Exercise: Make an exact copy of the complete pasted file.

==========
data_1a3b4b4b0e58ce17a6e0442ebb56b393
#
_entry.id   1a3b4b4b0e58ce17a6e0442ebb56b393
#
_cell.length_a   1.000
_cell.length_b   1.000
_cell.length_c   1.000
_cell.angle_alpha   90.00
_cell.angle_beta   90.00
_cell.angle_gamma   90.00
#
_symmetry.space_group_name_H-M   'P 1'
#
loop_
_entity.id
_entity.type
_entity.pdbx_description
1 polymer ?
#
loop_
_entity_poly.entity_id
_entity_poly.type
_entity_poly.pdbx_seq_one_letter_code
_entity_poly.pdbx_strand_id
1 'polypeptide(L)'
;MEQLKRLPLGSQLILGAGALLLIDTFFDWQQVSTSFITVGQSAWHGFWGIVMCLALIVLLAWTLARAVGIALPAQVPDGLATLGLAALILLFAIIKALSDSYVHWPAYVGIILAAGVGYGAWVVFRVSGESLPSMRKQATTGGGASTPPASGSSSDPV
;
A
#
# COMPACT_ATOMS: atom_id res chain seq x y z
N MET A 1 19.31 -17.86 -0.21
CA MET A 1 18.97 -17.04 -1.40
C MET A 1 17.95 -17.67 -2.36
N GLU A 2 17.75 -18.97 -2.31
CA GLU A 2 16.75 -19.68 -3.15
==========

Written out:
data_1a3b4b4b0e58ce17a6e0442ebb56b393
#
_entry.id   1a3b4b4b0e58ce17a6e0442ebb56b393
#
_cell.length_a   1.000
_cell.length_b   1.000
_cell.length_c   1.000
_cell.angle_alpha   90.00
_cell.angle_beta   90.00
_cell.angle_gamma   90.00
#
_symmetry.space_group_name_H-M   'P 1'
#
loop_
_entity.id
_entity.type
_entity.pdbx_description
1 polymer ?
#
loop_
_entity_poly.entity_id
_entity_poly.type
_entity_poly.pdbx_seq_one_letter_code
_entity_poly.pdbx_strand_id
1 'polypeptide(L)'
;MEQLKRLPLGSQLILGAGALLLIDTFFDWQQVSTSFITVGQSAWHGFWGIVMCLALIVLLAWTLARAVGIALPAQVPDGLATLGLAALILLFAIIKALSDSYVHWPAYVGIILAAGVGYGAWVVFRVSGESLPSMRKQATTGGGASTPPASGSSSDPV
;
A
#
# COMPACT_ATOMS: atom_id res chain seq x y z
N MET A 1 19.31 -17.86 -0.21
CA MET A 1 18.97 -17.04 -1.40
C MET A 1 17.95 -17.67 -2.36
N GLU A 2 17.75 -18.97 -2.31
CA GLU A 2 16.75 -19.68 -3.15